We need to talk about freelancing.
About one in three of the creative industries workforce is a freelancer, double the rate across the rest of the UK (1), and it’s not surprising. Leaders love the way it allows an organisation to flex and adapt and freelancers love the variety, flexibility, and creative freedom (2) ― it’s a natural fit alongside childcare and family commitments.
But we all know freelance work has its challenges too. Bidding for every scrap of work that comes in is highly inefficient and the work is often underpaid or at least, the brief is under-estimated. Often organisations are working with low budgets and short-term funding, which leads to short-term contracts. We must ask ourselves if the system relies on those lucky enough to have another stable income at home, or alternative means of support.
In addition, the definition of 'freelancing' may surprise you. As Sara Whybrew at Creative & Cultural Skills outlines in a workshop on recruitment: if you are specifying fixed hourly rates, days of work and/or duties or if you’re requiring a specific person to fulfil a job role rather than provide services to your business, then it may not be 'freelancing' you are describing, but rather a fixed term or in some cases a permanent contract of employment.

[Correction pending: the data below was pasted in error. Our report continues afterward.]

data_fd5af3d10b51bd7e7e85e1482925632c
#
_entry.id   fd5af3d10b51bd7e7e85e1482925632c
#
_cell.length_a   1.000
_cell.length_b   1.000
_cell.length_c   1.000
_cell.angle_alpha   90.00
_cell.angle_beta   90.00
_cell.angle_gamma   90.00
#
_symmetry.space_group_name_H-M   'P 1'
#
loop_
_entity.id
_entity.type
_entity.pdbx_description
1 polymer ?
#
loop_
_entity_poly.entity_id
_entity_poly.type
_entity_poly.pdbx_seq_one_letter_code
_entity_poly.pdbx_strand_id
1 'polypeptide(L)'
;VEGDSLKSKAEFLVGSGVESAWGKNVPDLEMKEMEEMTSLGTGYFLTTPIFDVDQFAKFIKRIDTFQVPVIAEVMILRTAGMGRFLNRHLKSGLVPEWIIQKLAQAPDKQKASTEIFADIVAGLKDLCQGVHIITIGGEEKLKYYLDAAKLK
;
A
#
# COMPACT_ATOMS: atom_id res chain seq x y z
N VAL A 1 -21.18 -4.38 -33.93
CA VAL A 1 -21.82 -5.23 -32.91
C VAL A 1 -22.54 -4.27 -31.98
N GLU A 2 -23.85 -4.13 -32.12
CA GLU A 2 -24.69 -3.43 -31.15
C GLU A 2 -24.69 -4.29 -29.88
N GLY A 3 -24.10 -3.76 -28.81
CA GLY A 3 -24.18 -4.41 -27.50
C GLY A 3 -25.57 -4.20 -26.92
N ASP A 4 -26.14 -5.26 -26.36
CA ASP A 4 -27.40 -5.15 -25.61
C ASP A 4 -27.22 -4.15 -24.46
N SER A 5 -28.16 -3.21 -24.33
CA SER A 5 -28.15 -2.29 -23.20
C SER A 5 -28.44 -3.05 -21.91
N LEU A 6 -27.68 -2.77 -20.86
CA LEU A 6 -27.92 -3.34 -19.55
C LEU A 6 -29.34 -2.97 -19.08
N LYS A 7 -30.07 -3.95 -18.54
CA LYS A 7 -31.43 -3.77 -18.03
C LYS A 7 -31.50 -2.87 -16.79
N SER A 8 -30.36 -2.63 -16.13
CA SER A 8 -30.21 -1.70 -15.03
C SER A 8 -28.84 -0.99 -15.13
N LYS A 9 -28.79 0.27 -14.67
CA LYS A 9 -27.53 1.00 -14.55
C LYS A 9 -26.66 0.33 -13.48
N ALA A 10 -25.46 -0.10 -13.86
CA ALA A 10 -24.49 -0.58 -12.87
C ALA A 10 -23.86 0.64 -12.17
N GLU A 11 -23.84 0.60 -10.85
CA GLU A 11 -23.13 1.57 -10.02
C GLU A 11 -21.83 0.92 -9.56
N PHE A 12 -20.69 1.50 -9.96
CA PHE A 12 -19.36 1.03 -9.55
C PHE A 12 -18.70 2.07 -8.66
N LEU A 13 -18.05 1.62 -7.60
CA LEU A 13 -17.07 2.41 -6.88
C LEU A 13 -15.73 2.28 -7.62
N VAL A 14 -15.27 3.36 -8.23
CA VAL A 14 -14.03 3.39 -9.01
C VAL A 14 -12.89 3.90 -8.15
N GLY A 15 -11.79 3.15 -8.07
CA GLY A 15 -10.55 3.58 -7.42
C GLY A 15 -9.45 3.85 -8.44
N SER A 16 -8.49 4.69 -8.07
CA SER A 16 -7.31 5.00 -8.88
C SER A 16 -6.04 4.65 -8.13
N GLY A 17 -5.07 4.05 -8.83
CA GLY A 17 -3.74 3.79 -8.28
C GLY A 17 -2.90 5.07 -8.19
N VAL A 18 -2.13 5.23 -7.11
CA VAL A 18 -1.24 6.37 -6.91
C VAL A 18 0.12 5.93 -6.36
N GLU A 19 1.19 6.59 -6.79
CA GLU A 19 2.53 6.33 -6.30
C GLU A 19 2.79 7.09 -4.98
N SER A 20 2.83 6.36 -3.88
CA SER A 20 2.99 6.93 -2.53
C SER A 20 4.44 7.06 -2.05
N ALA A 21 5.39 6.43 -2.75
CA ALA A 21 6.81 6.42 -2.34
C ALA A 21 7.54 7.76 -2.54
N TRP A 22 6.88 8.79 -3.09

A freelancer ('self-employed contractor' is the proper term) is someone who undertakes a contract for the delivery of services. It doesn't matter what we call it, it's the conditions under which people are expected to work that determines the true status of their employment - this was the root of the Uber drivers’ successful court case in 2016. This is serious business. Calling a role freelance when it is not one, deprives people of the rights and benefits that they are entitled to, such as the right to statutory holiday or sick pay, a minimum wage or protection from unfair dismissal (exceptions apply to the latter). Other situation-specific rights, such as childcare vouchers, could be a deal-breaker for some parents. If someone can’t or won’t accept these terms, then they are unlikely to take up a job in the craft sector.